Each morning when I wake, I count the days and wonder how I will ever make it through another one without Julia by my side. Today, number 1461, is like every other morning. I think of Julia during my waking moments, wipe the tears from my eyes, and feel this enormous void.
Four years - an eternity without Julia, and yet, it feels like yesterday.
How can so much time have passed? I can see in my mind’s eye, every detail; the length of her fingers, the color of her eyes, the details of each freckle on her nose. I can remember so clearly our last conversation, the night before she left us.
“You know I love you Julia?”
“Yes, I know.”
“You know that everyone loves you. So many people love you.”
“Yes mom, I know they do.”
“Good, now sweet dreams. Dream of puppies…, of the big, big boat…, of the ocean.”
“Okay, mommy. You dream of me and you.”
“I will Julia”
This is the dichotomy of time. It is a contradiction, both long and short, both bitter and sweet. It seems like a blink of an eye since I was with Julia, and then again it feels like an eternity without her. This is my reality.
Four years, I have waited, hoping for a glimpse of Julia in my dreams – but my restless nights continue without her there. So, I have relinquished myself to the fact that I may only ever dream of Julia during the day. I spend time each day thinking of Julia and what could have been, of her life, and her impact. Day dreams filled with tears and smiles.
Four years have passed and during this time I have had to face Julia’s death and my unending grief, while attempting to discover what it’s like to live again. I have learned so much about loss, but then again understand so little. Yet, throughout these four years, I try to remember the lessons Julia taught me about living.
I have learned that grief does not travel in a straight line. It’s not a trip taken that ends when you have made every stop along the way. I knew about the stages of grief but with it came the expectation that once I got through each step, I would reach a finish line. The reality is that you bounce through stages; anger, sadness, denial, bargaining, acceptance. On any given day, you can jump from one emotion to the next; a trip no conclusion. This has been one of the hardest things for me to understand, expecting, somehow hoping, for an end to this miserable journey.
I am surrounded by family and friends, but still I can feel alone. Another contradiction. How can anyone else comprehend the emptiness I feel? But in these four years, I have come to understand that I am part of a larger group of other grieving parents. We are members of this awful club, one we never asked to join. No secret handshake for us, just a common emptiness and sadness in our hearts. I also struggle with the realization of how many more parents will join us. I wish I could make it stop, take away their impending pain, somehow take their place. After all, I know what to the future will bring.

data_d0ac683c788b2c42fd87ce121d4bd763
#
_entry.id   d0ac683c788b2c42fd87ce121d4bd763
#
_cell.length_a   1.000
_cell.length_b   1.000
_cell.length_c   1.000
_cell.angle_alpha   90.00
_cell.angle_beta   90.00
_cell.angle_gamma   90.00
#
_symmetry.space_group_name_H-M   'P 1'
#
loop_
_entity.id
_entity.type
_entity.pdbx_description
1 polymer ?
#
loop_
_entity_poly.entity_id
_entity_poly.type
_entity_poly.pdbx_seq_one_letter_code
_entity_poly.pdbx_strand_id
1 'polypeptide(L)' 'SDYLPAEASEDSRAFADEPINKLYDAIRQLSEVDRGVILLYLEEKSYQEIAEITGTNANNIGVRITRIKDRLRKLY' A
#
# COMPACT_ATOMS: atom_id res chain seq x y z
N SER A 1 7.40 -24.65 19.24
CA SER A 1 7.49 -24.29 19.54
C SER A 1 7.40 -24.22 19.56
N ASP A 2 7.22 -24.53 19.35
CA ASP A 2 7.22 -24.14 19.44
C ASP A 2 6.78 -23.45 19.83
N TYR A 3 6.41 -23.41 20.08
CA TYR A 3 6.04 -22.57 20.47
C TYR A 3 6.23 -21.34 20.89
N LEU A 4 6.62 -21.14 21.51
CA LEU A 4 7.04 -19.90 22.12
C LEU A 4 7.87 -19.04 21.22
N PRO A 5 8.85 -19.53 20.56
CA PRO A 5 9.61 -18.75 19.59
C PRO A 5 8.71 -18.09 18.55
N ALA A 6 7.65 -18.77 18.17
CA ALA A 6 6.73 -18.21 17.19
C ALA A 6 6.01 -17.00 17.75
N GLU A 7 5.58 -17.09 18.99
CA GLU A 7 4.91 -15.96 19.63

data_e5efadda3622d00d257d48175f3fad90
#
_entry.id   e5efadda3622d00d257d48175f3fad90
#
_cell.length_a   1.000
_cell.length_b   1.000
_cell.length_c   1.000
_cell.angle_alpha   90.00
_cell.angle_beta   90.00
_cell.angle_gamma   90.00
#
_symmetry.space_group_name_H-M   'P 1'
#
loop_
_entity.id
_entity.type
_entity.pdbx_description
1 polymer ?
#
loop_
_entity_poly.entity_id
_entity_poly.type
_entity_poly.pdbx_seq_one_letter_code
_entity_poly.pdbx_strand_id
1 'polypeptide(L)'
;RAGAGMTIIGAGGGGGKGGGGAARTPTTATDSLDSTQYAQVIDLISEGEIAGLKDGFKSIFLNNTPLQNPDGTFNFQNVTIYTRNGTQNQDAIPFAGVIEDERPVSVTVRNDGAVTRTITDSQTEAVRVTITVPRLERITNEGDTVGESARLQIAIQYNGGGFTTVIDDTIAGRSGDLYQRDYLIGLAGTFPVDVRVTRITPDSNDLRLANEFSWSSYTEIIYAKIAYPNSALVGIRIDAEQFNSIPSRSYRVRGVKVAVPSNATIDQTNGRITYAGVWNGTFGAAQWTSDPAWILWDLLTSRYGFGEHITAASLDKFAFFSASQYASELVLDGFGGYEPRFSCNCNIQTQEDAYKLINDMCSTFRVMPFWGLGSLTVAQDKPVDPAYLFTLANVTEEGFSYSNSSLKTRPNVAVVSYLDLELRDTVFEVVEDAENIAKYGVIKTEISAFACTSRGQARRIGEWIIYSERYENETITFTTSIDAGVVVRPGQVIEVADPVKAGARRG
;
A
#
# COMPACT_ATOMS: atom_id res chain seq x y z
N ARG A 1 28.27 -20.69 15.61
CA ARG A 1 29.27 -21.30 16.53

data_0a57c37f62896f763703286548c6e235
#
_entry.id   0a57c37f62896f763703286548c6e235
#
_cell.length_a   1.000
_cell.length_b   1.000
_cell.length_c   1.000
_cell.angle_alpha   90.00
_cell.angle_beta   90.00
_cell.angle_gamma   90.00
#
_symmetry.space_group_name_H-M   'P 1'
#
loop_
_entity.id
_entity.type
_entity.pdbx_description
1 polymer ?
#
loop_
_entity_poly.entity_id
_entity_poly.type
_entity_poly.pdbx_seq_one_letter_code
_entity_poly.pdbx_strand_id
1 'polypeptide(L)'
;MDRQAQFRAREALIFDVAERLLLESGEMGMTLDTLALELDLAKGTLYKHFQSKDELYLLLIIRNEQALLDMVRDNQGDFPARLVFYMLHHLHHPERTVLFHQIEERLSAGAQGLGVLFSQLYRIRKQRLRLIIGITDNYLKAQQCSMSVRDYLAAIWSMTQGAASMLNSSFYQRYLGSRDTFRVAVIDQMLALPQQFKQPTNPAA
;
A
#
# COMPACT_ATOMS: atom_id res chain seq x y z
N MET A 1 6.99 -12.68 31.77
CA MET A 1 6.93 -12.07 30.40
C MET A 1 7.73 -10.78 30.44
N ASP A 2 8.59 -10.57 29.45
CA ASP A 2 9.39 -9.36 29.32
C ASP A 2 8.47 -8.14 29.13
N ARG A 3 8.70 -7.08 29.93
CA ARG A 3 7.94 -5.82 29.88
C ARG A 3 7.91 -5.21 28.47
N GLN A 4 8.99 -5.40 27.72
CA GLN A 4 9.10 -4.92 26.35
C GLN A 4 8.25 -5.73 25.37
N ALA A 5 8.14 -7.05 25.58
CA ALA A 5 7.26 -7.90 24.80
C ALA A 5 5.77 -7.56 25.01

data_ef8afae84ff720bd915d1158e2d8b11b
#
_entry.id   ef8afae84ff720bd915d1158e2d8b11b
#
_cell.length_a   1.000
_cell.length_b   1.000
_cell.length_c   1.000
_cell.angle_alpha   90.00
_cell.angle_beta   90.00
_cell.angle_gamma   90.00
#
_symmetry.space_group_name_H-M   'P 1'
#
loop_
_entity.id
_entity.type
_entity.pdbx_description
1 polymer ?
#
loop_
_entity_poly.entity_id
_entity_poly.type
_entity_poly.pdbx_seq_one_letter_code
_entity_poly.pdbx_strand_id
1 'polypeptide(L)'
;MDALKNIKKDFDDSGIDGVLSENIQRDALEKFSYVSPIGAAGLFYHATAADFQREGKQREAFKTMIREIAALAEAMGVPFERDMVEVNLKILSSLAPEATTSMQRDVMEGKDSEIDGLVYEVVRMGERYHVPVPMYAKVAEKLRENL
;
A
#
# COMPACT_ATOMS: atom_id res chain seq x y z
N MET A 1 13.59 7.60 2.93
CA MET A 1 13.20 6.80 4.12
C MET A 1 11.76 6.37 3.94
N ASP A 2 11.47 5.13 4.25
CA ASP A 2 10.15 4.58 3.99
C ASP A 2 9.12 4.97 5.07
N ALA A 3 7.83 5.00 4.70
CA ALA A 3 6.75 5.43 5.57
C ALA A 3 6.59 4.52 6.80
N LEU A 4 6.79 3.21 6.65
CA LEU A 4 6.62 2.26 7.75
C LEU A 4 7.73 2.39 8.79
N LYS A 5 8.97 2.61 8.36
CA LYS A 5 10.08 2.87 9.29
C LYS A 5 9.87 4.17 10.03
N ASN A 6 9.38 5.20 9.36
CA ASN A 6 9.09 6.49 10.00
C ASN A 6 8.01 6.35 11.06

I have learned how to be strong, even when I am falling apart on the inside. In some way, I have found the ability to appear resilient, digging deep inside my broken spirit. Strength and fragility at the same time – yet another paradox.
And then, there has been the biggest challenge of these last four years - life versus living.
Each morning, when I am through counting the number of the days without Julia, when I am through wiping away the tears, I sit and remember. I remember Julia’s smile, her love of life, her positive outlook. And each day, because of Julia, I am reminded how to live.
I remember to be bold and embrace each day, just as Julia did. I may get up to dance, or take that trip, or perhaps sing out loud. I am no longer afraid of who is watching or what they might say. I try to remember to live life courageously, like Julia. Our time here is too short and I now realize there are no second chances.
I remember to take a moment each day just to appreciate the simple things in this life. Julia lived in gratitude each day. Whether it is gazing at the flowers in the yard or watching the stars twinkle in the sky at night, I try to take the time to look at the world through the wonder of a child’s eyes, recognizing and being grateful for the beauty in this world.
I remember to do something every day that will make me happy. It can be a simple and obvious choice, and on some days, I must search a bit harder. But, like Julia showed me with her list, I choose joy and happiness.
More importantly, I want to be like Julia and bring happiness to others. This is where the greatest satisfaction in life comes from and Julia, at a young age, knew that. So, every day, I try to remember to do something kind for someone. I think back to how Julia reached out to give a stranger a hug and let them know they were loved. I have found that I get the most fulfillment and happiness by helping others and sharing Julia’s grace and love.
Four years – an eternity and yet, a blink of an eye. One thousand four hundred sixty-one days of contractions, but one thing has remained constant. Julia has been in my heart, to guide me through this life, to continue to teach me about the goodness in this world, and to remind me to live, just like she did.